Decision 330 is the next step following process 328 or upon a decision not to initialize or modify a key of an author at decision 324. Once a public key is available for each new author or a new key is available as part of a key change process, access codes as shown in FIG. 23 are modified to provide selective access to tool shed 300. As appropriate, when author structure is being initialized or modified, decision 330 leads to process 332. Process 332 defines or redefines tool shed 300 access. For each author authorized access to a particular column, T, of tool shed 300, a key to the file associated with that column is encrypted and stored in the compartment 302 in the row of the authorized author and in the column of that particular tool.
 Process 334, following process 332, records assignment of a particular author to produce a given portion or segment of the training course under development for which this pass through initialization is being made. For this purpose, cell information of a cell 321 is provided for each new author or new segment or portion assignment (e.g. <key> of author A(2) in column Sp-1 of FIG. 25).
 If no array modification is required at decision 330 or upon completion of process 334, program flow continues through oval 284 (shown at the bottom of FIG. 14) to oval 284′, shown in FIG. 5. Upon return from initialization or if there is no change in authorship, decision 286 permits a determination of whether or not a remote server 50 is to be used rather than an Internet connection to a server 20.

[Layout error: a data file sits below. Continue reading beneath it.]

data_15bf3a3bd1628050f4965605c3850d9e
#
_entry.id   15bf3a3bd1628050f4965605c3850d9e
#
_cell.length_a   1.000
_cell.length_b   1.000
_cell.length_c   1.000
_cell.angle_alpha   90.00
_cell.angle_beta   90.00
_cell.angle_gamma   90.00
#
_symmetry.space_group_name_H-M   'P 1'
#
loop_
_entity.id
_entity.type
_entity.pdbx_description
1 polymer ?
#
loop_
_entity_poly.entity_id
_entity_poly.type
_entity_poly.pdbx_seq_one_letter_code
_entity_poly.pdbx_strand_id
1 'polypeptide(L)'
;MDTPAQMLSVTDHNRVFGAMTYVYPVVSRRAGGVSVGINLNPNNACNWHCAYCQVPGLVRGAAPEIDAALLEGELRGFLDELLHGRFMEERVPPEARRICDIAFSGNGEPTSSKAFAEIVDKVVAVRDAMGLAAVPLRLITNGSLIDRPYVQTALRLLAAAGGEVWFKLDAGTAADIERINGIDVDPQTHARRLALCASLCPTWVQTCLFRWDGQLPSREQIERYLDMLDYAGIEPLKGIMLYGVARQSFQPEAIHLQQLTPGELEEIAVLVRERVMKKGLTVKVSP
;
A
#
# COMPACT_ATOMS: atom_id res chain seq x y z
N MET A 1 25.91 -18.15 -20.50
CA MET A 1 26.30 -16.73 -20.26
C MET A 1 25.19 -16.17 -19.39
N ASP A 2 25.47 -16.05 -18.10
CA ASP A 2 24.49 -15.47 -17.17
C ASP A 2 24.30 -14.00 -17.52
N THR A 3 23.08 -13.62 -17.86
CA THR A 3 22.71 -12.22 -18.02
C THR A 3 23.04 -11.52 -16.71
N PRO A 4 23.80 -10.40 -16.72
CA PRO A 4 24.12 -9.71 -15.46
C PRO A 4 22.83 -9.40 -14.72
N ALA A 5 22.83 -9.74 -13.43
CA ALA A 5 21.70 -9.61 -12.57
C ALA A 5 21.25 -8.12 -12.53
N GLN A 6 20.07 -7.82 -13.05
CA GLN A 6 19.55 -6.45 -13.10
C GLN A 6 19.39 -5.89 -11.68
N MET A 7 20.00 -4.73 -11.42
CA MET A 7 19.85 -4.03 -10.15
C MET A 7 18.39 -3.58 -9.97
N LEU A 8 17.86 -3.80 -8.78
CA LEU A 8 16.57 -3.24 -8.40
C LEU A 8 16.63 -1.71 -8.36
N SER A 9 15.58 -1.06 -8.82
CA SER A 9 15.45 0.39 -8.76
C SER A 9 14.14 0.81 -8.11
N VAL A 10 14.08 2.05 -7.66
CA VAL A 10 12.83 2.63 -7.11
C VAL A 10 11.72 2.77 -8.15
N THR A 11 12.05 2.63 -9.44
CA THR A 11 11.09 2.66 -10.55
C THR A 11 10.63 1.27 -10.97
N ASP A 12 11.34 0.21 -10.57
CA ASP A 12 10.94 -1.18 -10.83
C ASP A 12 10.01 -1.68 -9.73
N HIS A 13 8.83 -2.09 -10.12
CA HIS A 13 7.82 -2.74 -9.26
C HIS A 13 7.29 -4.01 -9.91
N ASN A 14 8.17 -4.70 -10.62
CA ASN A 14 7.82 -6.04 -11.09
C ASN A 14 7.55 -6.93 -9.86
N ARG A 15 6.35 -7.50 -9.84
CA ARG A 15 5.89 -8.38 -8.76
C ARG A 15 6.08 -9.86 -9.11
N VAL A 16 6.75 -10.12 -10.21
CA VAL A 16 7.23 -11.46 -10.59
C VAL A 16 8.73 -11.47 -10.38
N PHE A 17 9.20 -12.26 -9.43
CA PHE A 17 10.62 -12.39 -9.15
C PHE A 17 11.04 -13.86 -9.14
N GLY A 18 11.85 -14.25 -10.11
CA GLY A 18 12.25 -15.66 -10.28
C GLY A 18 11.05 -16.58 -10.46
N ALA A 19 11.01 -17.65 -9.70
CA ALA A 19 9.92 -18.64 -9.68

If a remote server 50 is to be used, program path is linked through oval 340 to oval 340′, shown in FIG. 11. Before using or changing to a remote server 50, authorization for such use or change is determined at server 20 by decision 342. There are many ways to make such a determination, but a secure way is to encode a secret message with a public key of a requesting author and sending the encrypted secret message to work station 40 of author through remote server 50. The requesting author simply decrypts the encrypted secret message and returns the decrypted message to server 20. If a proper decrypted message is received at server 20, the next step is process 344.
 If the decrypted message is incorrect, the browser of this work station 40 is returned to Web page 100 via oval 346.
 As a remote server 50 may need to be updated from time to time, a “yes” response to a query regarding need to update server 50 at decision 344, proceeds to process 348. Process 348 connects remote server 50 through the Internet links 30 to server 20. SSL security is established between remote server 50 and server 20, and next process 350 downloads necessary authoring system tools and updates to remote server 50.
 Upon completion of process 350 or if no initialization or update is needed, the next step is decision 352. If tools and program segments associated with a particular training course to be worked on are not contained in remote server 50, decision 352 directs flow to processes 354 and 356. Process 354 connects remote server 50 through Internet links 30 to server 20 and establishes SSL security. Under that security link, all necessary training course files are transferred via FTP in encrypted format to remote server 50 via process 356. Files which are subject to transfer are those associated with arrays found in FIGS. 23, 24 and 25, including tool shed 300, tool control file 310 and training course portion or segment control file 320. Upon completion of process 356 or, in the alternative, if no update of training course file structure is required at decision 352, program flow proceeds to decision 358.